Top 5 Ways Microsoft Will Use Silverlight

Microsoft Silverlight 2.0 Beta With MIX08 less than a week away and, in turn, the expected arrival of the Silverlight 2.0 beta, I thought it would be fun to ponder how Microsoft is planning to use their new browser-based, cross-platform plug-in. After all, history reveals that many Microsoft platforms have their roots in satisfying internal Microsoft project needs (we owe the "X" in Ajax to the Outlook Web Access team), so it's only fair to assume that from the get-go Microsoft saw the opportunity to use Silverlight to build (or enhance) new products. The question is, which products will get the Silverlight treatment and when?

To create my "Top 5" list, I've scoured the Internet for clues, pondered the skunk-works projects in Microsoft's Live Labs, analyzed Microsoft's competitive landscape, and tossed-in a dash of "gut feeling." Clearly, a thorough scientific process. What follows is my best guess at the products Microsoft is planning on building on Silverlight in the next few years.

  1. Microsoft Office Web Edition
    This is the inevitable purpose of Silverlight: to enable Microsoft to deliver the full Microsoft Office experience via the browser. Do you think Microsoft intends to sit idly by while competitors like Google threaten its Office cash cow online? You'd be crazy to think so. I think the reason we haven't seen a serious online Office attempt from Microsoft yet is because they're waiting for a mature Silverlight platform to make the jump. And assuming the next version of Office for Windows is going to be WPF/XAML based anyway, it makes all the more sense to build for Silverlight.

    The key barrier to an online Office experience with Silverlight is obviously local file system access (which Silverlight lacks for security). But given Microsoft is already experimenting with a Windows Live Drive, that is a problem easily solved with cloud storage. I think there is no question that Office running on Silverlight is a question of when not if.

    Likelihood: High
    Arrival: With Office 14 (Note: There will be no Office 13, for obvious naming reasons).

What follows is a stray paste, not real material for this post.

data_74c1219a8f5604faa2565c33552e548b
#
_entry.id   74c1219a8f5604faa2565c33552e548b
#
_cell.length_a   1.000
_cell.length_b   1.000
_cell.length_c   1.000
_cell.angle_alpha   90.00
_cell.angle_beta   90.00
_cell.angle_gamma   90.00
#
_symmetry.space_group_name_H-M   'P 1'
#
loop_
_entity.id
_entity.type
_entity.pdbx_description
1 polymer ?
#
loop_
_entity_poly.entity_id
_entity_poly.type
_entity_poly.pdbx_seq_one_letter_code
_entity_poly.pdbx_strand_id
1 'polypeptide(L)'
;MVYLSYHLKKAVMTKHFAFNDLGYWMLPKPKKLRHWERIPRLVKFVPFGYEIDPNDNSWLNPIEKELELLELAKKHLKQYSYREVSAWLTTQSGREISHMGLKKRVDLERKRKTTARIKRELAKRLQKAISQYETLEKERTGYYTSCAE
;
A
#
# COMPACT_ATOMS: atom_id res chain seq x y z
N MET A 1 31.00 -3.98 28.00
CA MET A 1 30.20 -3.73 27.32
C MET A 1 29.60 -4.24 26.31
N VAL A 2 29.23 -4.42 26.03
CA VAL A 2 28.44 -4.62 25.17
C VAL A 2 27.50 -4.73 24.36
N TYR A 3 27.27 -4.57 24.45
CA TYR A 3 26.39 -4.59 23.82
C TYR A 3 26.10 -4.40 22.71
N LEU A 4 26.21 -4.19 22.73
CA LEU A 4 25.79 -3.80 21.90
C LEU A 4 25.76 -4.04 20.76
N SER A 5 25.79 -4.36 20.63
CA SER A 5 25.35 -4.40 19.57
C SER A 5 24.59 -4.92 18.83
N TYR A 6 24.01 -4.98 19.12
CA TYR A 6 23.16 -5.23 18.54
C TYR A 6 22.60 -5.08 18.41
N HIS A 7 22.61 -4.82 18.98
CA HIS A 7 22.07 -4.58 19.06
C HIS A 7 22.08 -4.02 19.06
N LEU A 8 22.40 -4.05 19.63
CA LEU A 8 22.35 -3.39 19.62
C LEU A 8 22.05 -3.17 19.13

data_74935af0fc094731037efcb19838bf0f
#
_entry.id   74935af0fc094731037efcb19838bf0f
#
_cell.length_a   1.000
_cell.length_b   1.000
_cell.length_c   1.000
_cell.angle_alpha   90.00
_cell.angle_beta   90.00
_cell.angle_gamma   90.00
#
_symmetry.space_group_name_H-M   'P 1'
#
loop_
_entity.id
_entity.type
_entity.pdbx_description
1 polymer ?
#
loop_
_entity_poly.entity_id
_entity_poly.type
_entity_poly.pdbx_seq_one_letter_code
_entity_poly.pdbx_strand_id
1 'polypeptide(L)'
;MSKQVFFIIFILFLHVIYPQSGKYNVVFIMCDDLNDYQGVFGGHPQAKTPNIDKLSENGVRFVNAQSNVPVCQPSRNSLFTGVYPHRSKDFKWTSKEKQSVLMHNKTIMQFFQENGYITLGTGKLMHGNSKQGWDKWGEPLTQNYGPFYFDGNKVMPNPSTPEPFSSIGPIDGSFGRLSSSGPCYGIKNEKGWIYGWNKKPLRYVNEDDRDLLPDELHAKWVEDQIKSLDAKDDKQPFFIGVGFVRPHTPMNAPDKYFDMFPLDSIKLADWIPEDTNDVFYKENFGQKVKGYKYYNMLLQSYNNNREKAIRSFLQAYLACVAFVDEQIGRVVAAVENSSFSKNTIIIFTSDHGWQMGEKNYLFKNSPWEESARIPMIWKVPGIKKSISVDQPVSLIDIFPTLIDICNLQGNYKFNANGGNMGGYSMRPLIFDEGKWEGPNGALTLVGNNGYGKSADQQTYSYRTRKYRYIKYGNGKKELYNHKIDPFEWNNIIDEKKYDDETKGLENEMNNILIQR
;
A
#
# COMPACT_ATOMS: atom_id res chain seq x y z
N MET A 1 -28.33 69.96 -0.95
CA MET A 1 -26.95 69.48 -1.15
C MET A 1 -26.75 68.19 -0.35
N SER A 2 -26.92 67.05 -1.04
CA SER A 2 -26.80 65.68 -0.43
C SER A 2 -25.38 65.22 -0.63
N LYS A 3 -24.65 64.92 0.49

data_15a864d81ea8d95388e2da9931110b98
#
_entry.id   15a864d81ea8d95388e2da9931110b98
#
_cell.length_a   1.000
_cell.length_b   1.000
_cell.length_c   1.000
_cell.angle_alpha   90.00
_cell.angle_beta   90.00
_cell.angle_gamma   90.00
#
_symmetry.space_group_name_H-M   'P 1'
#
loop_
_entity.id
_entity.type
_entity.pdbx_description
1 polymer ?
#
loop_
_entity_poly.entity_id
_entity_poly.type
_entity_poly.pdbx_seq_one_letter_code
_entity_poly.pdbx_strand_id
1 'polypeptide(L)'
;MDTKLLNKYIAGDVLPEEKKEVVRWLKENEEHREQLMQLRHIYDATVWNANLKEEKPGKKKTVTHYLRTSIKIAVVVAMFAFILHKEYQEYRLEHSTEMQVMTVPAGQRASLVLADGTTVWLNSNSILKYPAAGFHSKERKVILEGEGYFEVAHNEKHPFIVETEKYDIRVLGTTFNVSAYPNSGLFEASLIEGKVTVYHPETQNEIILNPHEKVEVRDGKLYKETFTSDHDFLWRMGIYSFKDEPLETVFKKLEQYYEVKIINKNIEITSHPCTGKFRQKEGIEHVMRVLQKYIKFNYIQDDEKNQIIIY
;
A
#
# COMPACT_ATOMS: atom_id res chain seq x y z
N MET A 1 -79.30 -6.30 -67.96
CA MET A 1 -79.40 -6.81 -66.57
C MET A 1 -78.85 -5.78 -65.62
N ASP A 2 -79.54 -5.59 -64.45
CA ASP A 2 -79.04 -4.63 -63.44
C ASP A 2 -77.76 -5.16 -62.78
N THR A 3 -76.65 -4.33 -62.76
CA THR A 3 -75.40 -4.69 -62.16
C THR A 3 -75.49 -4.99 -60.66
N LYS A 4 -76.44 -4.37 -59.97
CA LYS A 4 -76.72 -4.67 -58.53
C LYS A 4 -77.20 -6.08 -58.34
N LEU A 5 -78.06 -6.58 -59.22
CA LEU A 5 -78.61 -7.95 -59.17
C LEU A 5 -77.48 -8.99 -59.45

2. Radically new online mapping tools
    The online competition for mapping tools has really reached a plateau. Google Maps and Microsoft's Live Maps add new features every now and then (like the Google's cool ability to adjust your route), but nothing has been "earth shattering" for a number years. The move to Ajax-based ZUIs (Zoomable User Interfaces) was the last "big" transition for online mapping and that's several years old now.

    If Microsoft introduces a Silverlight version of Live Maps, though, we could start to see a slew of new features delivered to online mapping. For starters, with the .NET framework running in the browser, routes could be quickly calculated and adjusted without the need of significant help from the server, leading to more powerful routing tools. Then, with the strong animation support in Silverlight, routes could be previewed similar to the experience you get with today's GPS units (and similar to a feature has, but with more "richness"). The possibilities with a plug-in based tool are endless.

    Even more interesting, though, is the mounting evidence that Silverlight 2.0 will include a technology from Microsoft Live Labs called Seadragon. Seadragon is a technology Microsoft purchased in late 2006 that enables huge amounts of visual data to be smoothly browsed over a network, regardless of bandwidth. According to the research site, Seadragon provides transitions that are "smooth as butter" with performance tied only to the pixel-to-bandwidth ratio. With this technology in Silverlight, the map ZUI that we've come to love could get a big boost.

    Likelihood: High
    Arrival: Within a year

  3. Cross platform .NET IDE
    Before you scoff at the idea, hear me out. One of the key "problems" with .NET is that the only way to really develop .NET is on Windows with Visual Studio (there are other "less elegant" ways, but really...come on). With Silverlight making the push to build the .NET framework on OS X and Linux, there will be new reason for developers on those platforms to want to use .NET to build applications. If Microsoft can create a simplified Visual Studio IDE running on Silverlight for those developers, they could start to increase .NET adoption in the traditionally non-.NET Linux and OS X dev crowds.